Stuff You Should Read

Filed under: General Health

1. K.I.S.S Principle of the Day: Progressive Overload – by Tony Gentilcore. A great blog about how important progression is, and how simply it can be done.

2. Full-fat Dairy for Cardiovascular Health – by Stephan Guyenet. As you long-time readers surely know, I am generally not a fan of fat-free dairy. Stephan gives a great look at why full-fat dairy is actually protective of the heart, and why it just generally kicks ass.

3. 4 Weeks to a Healthier Heart—Week 1- by MSN Health. I am taking this one a different direction. This is an article I want you to read to find out what not to do to get a healthier heart. Granted there are some good tips in there, but telling people to not let fat intake exceed 30% of calories, keep saturated fat under 7%, and to start your morning with juice is just not correct. That might be applicable to some people, but that should not be information given to the masses. MSN Health traditionally gives out pretty crappy advice, as I have enumerated on many times. They just dumb down information to the point where it is no longer true, or it was never even true to begin with! A lot of people read this and believe it, and for the rest of us trying to give out actually good information, it is like shoveling shit against the tide.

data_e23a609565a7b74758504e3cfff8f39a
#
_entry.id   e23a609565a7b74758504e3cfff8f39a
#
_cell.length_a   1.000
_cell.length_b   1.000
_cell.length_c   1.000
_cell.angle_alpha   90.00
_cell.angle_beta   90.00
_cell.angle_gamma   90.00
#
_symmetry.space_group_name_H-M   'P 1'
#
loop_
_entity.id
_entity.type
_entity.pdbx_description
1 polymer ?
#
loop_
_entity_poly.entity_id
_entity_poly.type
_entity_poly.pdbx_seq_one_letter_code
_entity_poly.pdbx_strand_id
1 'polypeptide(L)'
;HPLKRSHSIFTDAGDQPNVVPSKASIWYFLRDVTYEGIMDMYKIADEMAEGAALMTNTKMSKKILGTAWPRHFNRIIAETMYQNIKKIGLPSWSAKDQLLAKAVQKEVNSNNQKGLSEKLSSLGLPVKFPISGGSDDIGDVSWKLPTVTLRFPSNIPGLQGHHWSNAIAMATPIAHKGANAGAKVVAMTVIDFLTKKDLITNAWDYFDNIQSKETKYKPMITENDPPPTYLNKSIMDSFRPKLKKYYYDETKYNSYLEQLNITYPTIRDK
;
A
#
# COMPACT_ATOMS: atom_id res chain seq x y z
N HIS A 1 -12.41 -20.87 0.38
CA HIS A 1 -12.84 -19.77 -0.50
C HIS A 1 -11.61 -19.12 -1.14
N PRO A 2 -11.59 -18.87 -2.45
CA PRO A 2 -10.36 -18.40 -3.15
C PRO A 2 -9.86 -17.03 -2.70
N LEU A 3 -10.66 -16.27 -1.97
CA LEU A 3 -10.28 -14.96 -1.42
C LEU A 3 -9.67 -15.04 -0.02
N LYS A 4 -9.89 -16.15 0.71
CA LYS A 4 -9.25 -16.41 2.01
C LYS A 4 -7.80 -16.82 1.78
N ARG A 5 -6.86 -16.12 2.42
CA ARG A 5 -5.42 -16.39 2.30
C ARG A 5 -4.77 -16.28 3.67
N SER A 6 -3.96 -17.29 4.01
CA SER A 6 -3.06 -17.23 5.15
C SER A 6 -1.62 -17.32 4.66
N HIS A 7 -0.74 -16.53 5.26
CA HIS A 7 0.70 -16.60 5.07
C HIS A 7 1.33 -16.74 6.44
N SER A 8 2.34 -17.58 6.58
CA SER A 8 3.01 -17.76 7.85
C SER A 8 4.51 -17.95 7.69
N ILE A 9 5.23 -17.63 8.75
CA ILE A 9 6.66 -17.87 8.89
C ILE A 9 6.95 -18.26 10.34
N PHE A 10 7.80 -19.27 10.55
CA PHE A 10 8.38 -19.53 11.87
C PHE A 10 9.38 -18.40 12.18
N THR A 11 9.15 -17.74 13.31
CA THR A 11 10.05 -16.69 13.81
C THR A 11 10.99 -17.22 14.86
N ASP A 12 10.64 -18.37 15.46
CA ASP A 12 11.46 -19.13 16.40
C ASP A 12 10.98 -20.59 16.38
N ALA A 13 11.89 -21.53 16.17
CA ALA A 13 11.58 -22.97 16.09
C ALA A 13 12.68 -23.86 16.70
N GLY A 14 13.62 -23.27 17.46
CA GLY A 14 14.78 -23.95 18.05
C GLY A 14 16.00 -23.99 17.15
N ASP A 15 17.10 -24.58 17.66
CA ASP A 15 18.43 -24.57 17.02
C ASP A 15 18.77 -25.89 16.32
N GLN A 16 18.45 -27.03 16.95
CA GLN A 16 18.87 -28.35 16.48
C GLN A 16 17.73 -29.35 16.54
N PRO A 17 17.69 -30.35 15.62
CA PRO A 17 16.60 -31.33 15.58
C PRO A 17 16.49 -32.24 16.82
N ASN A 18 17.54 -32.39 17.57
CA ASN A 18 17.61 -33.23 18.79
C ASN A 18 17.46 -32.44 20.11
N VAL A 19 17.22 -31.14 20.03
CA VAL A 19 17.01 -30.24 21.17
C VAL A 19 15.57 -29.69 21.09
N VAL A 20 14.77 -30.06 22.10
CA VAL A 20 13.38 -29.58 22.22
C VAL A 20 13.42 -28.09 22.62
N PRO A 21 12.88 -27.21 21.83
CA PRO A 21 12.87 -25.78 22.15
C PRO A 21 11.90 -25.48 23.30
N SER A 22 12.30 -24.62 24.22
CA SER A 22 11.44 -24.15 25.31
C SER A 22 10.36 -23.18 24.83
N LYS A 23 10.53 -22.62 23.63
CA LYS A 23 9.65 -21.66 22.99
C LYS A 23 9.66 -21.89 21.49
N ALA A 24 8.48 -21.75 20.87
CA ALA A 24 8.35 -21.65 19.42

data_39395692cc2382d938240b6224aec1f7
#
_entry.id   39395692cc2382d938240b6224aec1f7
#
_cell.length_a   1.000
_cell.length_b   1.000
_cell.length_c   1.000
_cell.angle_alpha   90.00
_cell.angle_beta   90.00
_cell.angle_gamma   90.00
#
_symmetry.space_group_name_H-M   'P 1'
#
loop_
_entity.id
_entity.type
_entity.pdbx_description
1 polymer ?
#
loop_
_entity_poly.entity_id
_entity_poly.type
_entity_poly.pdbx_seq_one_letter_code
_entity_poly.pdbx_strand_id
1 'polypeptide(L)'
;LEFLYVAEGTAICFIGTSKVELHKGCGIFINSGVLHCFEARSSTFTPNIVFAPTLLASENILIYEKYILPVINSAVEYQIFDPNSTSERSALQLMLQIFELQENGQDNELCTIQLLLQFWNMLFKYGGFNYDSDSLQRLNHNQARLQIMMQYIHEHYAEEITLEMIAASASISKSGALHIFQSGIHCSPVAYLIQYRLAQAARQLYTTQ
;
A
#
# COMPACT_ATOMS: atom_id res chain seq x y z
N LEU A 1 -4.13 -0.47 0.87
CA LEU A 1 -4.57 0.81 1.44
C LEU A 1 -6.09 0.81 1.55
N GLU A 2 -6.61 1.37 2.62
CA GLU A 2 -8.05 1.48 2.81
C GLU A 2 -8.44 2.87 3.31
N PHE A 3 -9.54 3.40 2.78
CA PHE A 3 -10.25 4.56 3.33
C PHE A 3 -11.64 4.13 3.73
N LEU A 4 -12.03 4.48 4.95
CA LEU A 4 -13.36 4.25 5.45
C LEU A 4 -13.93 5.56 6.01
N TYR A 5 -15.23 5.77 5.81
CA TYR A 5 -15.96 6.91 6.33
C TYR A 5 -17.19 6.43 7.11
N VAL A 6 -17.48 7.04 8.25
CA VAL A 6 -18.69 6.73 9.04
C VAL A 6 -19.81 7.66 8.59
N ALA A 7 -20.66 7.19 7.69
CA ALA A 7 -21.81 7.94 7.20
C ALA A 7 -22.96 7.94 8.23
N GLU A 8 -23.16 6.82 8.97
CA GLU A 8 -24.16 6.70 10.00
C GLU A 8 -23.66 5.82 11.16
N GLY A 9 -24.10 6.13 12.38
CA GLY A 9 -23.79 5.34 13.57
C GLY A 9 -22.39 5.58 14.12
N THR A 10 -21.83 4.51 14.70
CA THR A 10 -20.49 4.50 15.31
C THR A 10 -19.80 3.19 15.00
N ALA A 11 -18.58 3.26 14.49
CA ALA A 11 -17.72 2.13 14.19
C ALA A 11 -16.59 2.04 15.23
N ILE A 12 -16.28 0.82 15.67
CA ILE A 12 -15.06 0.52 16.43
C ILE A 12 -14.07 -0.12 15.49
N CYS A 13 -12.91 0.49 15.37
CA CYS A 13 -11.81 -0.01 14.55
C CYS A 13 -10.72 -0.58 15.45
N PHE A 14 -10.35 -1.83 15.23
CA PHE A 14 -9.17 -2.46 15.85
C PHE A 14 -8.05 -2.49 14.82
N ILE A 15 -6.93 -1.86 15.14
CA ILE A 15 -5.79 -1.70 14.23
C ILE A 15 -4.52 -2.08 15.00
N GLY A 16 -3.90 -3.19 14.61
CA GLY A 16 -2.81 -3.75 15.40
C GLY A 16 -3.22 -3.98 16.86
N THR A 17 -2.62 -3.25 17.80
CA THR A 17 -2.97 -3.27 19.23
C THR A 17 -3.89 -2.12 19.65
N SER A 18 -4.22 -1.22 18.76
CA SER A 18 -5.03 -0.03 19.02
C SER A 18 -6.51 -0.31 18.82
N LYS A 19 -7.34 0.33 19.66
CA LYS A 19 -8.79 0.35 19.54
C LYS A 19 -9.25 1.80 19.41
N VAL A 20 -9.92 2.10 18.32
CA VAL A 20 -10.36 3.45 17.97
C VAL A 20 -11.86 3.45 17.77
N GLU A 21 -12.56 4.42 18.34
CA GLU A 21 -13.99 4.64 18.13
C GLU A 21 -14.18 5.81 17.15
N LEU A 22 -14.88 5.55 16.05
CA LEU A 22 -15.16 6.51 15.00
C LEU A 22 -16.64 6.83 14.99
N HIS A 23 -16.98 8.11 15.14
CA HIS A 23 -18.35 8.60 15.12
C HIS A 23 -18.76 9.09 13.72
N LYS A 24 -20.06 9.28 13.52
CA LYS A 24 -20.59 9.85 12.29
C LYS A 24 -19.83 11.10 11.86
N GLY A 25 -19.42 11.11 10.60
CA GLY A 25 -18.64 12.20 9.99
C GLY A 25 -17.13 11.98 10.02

Have a great weekend everybody!

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Posted on April 16th, 2010 by Brian St. Pierre

1 Comment

  1. Jeff Brewster Says:

    Brian,

    The only dairy I regularly consume is Greek-Strained Yogurt, and I tend to but the fat-free kind, since I like to add things like cacao nibs and coconut milk to it when I eat it. Do you think this is a bad idea and that I should consider going with the full fat variety and just adjusting added ingredients accordingly?

    As far as saturated fat goes, would the only population who might need to be a bit more wary of this be a small subset of the population with a genetic propensity to express small, dense LDL particles (as opposed to those with a “lifestyle-induced” issue from excessive consumption of carbohydrates)?

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